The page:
Having thus enumerated the five evil inclinations which tempt us to pamper the sense of taste, the good bishop appeals to Holy Scripture to enforce his analysis of the sin, and to afford illustration of its practical working. It will be well for us to note these scriptural instances, not only as to their details, that they may be avoided ; but also, as to the punishments which severally ensued to the guilty, either by the just judgment of Almighty God or by the sentence of man.

I. With regard to the temptation of anticipating the hour of our meals, S. Gregory brings forward the example of Jonathan, the son of Saul. On the day on which the Israelites smote the Philistines from Michmash to Aijalon, and were much distressed and very faint for want of sustenance, King Saul adjured the people saying: " Cursed be the man that eateth any food until the evening." But Jonathan, we read, " heard not [or perhaps, heeded not] when his father charged the people with an oath. Wherefore he tasted a little of the wild honey of the wood." No doubt in consequence, his eyes were enlightened. But what was the immediate and supernatural result of this disobedience? GOD "answered not" unto Saul " that day" when he would take counsel of Him whether or not he should "go down after the Philistines ;" whether or not GOD would " deliver them into the hand of Israel." And when the cause of this mysterious silence was sought by lot, and the lot pointed to Saul and Jonathan as guilty, the latter made confession of his sin, and said : " I did but taste a little honey, and lo, I must die." Whilst, although the sentence was afterwards reversed by the democratic will of the people, even under so absolute a monarchy as that of Israel; yet of his own son, and for this act of implied gluttony, did Saul say: " God do so and more also, for thou shalt surely die, Jonathan."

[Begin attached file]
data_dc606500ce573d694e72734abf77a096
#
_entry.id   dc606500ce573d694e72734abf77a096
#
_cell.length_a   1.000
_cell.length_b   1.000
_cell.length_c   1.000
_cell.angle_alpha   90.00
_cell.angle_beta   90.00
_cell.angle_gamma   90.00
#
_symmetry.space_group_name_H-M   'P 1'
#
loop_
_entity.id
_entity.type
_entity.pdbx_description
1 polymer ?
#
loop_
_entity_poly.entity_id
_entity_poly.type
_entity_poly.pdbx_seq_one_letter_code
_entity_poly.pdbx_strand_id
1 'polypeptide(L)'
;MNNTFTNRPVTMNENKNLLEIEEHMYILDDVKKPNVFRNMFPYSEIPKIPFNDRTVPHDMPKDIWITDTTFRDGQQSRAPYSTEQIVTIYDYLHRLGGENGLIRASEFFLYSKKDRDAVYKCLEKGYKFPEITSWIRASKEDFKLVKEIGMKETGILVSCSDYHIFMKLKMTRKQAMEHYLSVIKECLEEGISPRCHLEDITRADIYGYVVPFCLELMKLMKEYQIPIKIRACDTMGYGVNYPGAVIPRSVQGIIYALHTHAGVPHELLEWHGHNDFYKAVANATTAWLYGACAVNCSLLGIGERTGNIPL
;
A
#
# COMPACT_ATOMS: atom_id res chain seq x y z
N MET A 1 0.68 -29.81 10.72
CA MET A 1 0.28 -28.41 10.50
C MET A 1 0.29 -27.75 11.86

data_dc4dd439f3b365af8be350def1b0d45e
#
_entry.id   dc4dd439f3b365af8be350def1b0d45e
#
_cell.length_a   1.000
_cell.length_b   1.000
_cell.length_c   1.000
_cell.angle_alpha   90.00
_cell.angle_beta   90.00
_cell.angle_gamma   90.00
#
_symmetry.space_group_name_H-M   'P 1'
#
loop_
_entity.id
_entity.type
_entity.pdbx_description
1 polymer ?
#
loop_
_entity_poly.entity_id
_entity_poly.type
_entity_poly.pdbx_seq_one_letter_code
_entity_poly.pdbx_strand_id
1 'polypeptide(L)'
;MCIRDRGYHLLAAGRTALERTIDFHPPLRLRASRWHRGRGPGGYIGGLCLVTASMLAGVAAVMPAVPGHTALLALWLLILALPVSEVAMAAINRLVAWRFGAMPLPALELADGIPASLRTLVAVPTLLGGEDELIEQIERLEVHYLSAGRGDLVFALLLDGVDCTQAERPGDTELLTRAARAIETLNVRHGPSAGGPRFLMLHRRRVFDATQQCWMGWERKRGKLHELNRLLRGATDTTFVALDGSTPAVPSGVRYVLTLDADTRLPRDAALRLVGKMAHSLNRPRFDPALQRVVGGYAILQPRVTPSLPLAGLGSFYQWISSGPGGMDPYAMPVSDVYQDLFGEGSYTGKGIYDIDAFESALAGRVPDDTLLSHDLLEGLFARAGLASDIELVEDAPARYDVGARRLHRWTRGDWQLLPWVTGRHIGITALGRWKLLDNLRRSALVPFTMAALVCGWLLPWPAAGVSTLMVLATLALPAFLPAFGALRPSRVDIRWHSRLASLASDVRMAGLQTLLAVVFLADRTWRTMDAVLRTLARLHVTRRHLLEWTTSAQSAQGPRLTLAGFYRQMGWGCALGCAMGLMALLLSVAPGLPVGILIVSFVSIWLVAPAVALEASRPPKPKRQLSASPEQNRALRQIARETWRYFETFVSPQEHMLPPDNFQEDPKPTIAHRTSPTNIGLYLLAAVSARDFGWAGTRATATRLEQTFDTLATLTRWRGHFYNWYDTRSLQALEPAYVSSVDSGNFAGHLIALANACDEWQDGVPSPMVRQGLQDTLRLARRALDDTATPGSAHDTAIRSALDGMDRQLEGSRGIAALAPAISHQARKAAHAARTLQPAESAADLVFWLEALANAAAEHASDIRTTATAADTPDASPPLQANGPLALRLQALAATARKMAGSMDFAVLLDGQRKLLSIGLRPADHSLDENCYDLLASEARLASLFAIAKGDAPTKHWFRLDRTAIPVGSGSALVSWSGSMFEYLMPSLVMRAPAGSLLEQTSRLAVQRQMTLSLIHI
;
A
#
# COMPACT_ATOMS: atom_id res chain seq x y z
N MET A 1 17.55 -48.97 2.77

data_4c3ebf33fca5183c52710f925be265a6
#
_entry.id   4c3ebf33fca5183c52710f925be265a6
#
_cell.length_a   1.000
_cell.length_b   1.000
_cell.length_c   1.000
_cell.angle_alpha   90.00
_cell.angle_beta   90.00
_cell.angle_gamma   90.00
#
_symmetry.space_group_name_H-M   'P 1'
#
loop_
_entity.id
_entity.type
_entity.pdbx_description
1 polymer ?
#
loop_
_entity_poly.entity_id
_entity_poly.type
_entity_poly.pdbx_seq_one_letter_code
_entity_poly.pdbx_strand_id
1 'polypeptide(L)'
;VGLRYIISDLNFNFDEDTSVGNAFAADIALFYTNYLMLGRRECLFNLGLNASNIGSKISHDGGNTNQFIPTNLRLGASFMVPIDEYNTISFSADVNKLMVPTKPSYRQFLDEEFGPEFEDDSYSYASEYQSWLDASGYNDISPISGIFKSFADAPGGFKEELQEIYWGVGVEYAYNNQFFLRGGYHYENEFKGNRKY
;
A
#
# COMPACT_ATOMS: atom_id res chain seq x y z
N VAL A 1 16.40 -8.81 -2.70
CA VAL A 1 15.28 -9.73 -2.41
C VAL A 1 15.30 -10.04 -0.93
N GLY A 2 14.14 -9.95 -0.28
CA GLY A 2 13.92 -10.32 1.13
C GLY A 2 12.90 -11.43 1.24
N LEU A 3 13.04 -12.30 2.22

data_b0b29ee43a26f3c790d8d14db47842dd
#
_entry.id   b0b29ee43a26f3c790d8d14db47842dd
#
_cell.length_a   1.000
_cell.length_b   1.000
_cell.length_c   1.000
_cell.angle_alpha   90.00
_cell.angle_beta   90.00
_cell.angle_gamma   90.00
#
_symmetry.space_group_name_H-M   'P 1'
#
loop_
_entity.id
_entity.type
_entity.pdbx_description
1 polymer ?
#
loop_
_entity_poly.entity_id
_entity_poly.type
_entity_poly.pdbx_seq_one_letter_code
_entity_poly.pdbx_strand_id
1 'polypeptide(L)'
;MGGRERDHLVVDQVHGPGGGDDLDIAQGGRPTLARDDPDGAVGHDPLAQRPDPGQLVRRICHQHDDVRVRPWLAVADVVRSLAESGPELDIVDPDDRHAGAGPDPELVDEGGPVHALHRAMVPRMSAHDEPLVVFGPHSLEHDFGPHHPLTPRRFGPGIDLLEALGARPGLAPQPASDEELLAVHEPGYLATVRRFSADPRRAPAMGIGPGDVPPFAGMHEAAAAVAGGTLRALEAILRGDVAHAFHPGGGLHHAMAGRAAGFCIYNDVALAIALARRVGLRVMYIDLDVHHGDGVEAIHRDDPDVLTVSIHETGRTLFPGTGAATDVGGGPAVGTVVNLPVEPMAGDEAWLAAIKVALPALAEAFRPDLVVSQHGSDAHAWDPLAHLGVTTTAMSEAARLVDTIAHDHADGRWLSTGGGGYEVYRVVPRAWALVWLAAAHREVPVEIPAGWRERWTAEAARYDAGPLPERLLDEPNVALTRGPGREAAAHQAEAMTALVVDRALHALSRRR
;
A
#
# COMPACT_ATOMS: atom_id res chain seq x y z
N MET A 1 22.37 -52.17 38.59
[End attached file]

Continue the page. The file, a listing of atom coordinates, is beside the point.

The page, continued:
Jonathan's case may be considered as a warning against the capital sin of gluttony in the matter of time.

2. In order to deter us from daintiness in the selection of food, the Saint next instances the gluttony of the children of Israel in the wilderness, when they murmured against Moses and Aaron. "Would to GOD (they said) we had died in the land of Egypt, when we sat by the flesh-pots and did eat bread to the full." And also, when they " wept again and said : 'Who shall give us flesh to eat ? We remember the fish which we did eat in Egypt freely; the cucumbers and the melons, and the leeks and the onions and the garlic,' which appear to have been luxuries to them. But now, they complain, "our soul is dried away; there is nothing at all besides this manna before our eyes." And how did God punish His rebellious and discontented, though much-loved people ? God " rained flesh upon them as thick as dust: and feathered fowls like as the sand of the sea. ... So they did eat and were well filled : for He gave them their own desire; they were not disappointed of their lust." But we read a commentary upon their conduct five hundred years later, in their recorded punishment. For "while the meat was yet in their mouths, the heavy wrath of God came upon them, and slew the wealthiest of them; yea, and smote down the chosen men that were in Israel." Or, as it is elsewhere said : " The Lord smote the people with a very great plague."

The conduct of the Israelites furnishes an example of the sin of gluttony in the question of the quality of food.